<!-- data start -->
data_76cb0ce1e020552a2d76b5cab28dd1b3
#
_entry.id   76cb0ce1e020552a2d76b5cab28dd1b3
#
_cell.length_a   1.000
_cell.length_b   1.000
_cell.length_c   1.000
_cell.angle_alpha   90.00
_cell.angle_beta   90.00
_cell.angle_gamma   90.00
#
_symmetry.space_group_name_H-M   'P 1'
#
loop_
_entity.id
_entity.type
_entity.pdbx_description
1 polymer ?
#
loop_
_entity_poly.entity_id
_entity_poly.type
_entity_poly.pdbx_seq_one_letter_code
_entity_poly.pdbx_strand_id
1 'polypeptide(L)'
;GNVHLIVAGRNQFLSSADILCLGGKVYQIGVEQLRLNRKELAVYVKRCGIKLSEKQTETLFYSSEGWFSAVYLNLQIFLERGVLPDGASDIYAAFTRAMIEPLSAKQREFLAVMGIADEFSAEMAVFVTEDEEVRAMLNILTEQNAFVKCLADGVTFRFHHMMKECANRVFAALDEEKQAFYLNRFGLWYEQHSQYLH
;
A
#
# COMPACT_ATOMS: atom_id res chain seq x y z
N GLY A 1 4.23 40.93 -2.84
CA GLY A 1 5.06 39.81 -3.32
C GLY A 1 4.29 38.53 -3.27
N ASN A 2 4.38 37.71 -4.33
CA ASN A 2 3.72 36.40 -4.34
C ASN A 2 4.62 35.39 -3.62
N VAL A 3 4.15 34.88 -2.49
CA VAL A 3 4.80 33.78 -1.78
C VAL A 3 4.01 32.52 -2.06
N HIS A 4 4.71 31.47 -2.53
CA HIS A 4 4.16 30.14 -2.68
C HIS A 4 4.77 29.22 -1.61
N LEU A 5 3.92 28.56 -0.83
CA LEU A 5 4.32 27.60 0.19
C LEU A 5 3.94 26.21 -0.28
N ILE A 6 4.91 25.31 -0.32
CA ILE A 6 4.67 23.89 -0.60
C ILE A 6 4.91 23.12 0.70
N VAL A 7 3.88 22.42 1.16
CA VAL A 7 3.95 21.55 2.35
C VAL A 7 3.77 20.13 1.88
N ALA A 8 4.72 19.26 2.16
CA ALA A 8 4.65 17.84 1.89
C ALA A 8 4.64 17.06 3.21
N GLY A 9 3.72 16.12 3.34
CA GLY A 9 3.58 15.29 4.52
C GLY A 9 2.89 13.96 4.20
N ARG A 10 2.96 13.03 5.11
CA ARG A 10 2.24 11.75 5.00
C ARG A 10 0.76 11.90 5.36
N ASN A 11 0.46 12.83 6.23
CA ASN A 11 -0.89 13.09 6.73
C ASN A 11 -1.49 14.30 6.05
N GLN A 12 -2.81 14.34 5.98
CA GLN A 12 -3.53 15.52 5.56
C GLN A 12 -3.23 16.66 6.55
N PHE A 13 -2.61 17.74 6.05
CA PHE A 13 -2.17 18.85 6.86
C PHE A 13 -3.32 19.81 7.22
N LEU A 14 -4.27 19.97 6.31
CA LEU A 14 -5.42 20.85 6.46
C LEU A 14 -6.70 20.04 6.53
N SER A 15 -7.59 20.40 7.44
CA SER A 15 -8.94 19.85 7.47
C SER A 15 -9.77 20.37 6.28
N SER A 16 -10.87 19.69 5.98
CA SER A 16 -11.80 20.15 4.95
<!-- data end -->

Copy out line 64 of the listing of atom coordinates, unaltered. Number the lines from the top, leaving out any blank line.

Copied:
N GLN A 12 -2.81 14.34 5.98